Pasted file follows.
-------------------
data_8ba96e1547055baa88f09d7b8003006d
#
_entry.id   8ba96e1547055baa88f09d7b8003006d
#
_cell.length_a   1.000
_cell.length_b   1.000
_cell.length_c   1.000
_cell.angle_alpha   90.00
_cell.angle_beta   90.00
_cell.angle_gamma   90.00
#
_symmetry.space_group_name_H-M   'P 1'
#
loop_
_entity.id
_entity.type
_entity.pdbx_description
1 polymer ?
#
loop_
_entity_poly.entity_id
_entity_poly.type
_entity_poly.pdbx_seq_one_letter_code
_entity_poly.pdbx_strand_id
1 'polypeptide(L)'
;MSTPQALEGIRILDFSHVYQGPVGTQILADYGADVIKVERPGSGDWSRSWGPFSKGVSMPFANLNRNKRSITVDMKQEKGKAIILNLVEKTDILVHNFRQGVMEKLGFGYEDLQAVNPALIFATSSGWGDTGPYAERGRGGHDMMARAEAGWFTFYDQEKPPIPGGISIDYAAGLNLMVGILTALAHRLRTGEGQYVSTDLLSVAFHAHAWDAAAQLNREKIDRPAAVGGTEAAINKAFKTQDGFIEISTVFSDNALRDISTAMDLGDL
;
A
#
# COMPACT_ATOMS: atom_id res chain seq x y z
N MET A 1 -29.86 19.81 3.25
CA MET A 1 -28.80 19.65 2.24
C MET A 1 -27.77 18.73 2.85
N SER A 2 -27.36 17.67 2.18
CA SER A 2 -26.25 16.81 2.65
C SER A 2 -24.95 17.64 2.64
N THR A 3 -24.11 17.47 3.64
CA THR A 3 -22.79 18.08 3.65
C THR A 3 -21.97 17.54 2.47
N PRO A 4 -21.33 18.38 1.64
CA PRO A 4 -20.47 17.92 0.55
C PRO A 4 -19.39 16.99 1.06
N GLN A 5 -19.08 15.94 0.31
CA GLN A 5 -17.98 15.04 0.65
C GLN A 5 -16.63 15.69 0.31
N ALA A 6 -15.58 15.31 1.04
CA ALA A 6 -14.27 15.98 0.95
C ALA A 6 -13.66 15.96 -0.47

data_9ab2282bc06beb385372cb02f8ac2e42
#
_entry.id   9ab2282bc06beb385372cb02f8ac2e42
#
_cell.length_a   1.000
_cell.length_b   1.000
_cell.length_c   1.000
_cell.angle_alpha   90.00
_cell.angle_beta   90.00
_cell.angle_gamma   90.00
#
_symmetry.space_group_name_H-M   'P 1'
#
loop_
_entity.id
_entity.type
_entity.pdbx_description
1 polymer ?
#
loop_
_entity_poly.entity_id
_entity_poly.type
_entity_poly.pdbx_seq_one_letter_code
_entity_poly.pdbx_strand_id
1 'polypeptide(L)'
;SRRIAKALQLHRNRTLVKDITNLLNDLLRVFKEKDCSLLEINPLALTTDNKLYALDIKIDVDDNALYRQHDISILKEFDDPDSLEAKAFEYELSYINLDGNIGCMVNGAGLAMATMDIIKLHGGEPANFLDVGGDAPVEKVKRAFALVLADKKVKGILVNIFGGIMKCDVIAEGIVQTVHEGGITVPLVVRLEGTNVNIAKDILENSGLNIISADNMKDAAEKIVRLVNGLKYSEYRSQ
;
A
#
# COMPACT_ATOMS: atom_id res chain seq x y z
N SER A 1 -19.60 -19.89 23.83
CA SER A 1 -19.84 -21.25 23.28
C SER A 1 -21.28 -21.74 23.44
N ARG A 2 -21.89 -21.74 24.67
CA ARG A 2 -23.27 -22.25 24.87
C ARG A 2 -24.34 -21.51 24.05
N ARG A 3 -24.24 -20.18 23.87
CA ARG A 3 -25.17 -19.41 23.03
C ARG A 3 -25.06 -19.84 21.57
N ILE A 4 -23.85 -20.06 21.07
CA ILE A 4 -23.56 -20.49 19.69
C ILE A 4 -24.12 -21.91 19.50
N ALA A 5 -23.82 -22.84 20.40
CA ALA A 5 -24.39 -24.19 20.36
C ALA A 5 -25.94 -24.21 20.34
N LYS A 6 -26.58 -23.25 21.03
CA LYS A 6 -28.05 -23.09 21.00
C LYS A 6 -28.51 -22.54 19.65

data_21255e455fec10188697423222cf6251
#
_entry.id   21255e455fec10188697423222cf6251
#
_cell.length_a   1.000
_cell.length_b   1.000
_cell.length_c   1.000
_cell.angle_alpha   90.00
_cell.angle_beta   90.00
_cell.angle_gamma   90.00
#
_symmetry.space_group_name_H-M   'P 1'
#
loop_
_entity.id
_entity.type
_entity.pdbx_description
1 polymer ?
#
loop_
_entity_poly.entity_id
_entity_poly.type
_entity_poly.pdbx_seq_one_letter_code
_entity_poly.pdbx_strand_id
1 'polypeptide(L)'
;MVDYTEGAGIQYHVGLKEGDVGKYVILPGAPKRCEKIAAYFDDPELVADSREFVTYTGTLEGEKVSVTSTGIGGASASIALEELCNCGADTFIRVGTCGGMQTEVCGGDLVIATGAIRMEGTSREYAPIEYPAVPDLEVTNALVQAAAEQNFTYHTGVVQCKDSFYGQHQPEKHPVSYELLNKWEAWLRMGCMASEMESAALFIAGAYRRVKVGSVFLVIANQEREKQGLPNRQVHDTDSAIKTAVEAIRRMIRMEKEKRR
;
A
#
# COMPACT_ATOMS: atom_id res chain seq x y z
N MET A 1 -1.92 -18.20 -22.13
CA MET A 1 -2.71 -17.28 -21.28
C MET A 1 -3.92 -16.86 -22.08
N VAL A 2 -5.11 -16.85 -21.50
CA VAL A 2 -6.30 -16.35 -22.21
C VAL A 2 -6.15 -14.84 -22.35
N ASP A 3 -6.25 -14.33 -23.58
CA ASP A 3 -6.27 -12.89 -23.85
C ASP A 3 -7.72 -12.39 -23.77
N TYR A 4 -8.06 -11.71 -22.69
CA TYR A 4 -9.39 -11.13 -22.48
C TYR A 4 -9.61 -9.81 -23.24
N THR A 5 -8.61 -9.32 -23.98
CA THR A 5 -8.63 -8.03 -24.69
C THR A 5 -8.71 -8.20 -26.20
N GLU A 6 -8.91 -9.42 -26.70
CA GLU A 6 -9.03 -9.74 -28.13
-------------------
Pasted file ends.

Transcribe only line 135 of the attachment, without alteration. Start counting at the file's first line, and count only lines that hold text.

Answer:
C ASP A 3 -7.72 -12.39 -23.77